Waterhouse 1980 / Angel Air 2018
Obscure offering from blues beacon that shines a warm light many years down the line.
There’s a strange misconception about this album placing it at the onset of the legendary artist’s posthumous discography, while actually it was among the last Bloomfield records released while he was still alive – yet laid down earlier, in the ’70s, with one of the most sympathetic line-ups Michael had ever had. A friendly atmosphere and soulful slant make “Living In The Fast Lane” loom larger than a mere footnote in his oeuvre, though, and display the immense integrity, turning a ragtag array of tracks into consistent experience as a result, despite a variety of vocals involved in bringing those pieces to the listener. In layman’s terms, the platter is tasty.
What may seem like a brass-oiled, smooth ride from unmistakably Chicagoan, urban vibe of “Sammy Knows How To Party” and alternative opener “Maudie” – attached to this reissue as shuffling bonus – to the transparent “The Dizz Rag” which is the epitome of the master’s romantic side, will pan out enjoyably bumpy, especially on the frisky “Roots” whose funky tribalism would be driven to the Holy Mothership delirium by several singers. Bloomfield’s six strings sting and sparkle in equal measure, whereas his mastery of organ throws additional swirl around playful piano on many a number and stresses the Motown-esque mellifluousness of “Shine On Love” that is rendered irresistible thanks to writer Roger Troy’s voice and Michael’s filigree twang.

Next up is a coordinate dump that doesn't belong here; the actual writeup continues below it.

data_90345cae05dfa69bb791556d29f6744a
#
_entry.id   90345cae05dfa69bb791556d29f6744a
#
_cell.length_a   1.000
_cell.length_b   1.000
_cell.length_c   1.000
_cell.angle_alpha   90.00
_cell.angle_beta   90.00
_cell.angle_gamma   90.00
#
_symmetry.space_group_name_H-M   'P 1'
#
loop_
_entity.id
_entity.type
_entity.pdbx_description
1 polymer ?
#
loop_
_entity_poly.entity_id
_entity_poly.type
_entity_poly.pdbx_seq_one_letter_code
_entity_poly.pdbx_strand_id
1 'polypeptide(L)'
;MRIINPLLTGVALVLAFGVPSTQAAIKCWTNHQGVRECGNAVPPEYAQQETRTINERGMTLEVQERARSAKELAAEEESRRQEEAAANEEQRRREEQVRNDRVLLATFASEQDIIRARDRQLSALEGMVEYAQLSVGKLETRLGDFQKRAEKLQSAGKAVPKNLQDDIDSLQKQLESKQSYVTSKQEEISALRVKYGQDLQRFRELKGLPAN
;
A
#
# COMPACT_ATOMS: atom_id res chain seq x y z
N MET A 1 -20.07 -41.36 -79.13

He’s catching one’s ears with the slider-polished “Big C Blues” and an exquisite acoustic romp through “Watkin’s Rag” – both done in a solo mode – but the sexed-up reggae which “Andy’s Bad” is bubbling with has a suggestively electric allure. There’s also spiritual call-and-response of “When I Get Home” with Bloomfield’s lace delicately wrapped around the choir phrases before Michael’s own pipes hand “Used To It” to an eager congregation, so escaping this album doesn’t feel a polite option. It’s as exciting as its title suggests and, reissued after years of being overlooked, can proudly enrich the legend’s legacy.